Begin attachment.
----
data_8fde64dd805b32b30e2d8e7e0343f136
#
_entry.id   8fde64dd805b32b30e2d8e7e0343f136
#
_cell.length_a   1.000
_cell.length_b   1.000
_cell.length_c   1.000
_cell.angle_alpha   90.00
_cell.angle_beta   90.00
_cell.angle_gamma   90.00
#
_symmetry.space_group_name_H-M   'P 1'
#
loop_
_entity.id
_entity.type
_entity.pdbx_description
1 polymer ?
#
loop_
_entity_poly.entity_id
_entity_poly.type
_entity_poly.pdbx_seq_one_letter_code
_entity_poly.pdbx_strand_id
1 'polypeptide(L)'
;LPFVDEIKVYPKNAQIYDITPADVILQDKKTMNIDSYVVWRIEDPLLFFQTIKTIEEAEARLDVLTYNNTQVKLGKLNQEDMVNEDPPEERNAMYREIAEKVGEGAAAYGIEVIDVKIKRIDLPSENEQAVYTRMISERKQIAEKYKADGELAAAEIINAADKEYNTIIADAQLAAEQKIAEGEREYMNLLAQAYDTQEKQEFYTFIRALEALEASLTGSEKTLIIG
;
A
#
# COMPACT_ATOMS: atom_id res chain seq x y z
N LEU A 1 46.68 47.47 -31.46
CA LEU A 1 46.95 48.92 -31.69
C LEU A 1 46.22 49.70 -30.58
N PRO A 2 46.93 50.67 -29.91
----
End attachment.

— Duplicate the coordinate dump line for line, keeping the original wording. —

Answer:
data_8fde64dd805b32b30e2d8e7e0343f136
#
_entry.id   8fde64dd805b32b30e2d8e7e0343f136
#
_cell.length_a   1.000
_cell.length_b   1.000
_cell.length_c   1.000
_cell.angle_alpha   90.00
_cell.angle_beta   90.00
_cell.angle_gamma   90.00
#
_symmetry.space_group_name_H-M   'P 1'
#
loop_
_entity.id
_entity.type
_entity.pdbx_description
1 polymer ?
#
loop_
_entity_poly.entity_id
_entity_poly.type
_entity_poly.pdbx_seq_one_letter_code
_entity_poly.pdbx_strand_id
1 'polypeptide(L)'
;LPFVDEIKVYPKNAQIYDITPADVILQDKKTMNIDSYVVWRIEDPLLFFQTIKTIEEAEARLDVLTYNNTQVKLGKLNQEDMVNEDPPEERNAMYREIAEKVGEGAAAYGIEVIDVKIKRIDLPSENEQAVYTRMISERKQIAEKYKADGELAAAEIINAADKEYNTIIADAQLAAEQKIAEGEREYMNLLAQAYDTQEKQEFYTFIRALEALEASLTGSEKTLIIG
;
A
#
# COMPACT_ATOMS: atom_id res chain seq x y z
N LEU A 1 46.68 47.47 -31.46
CA LEU A 1 46.95 48.92 -31.69
C LEU A 1 46.22 49.70 -30.58
N PRO A 2 46.93 50.67 -29.91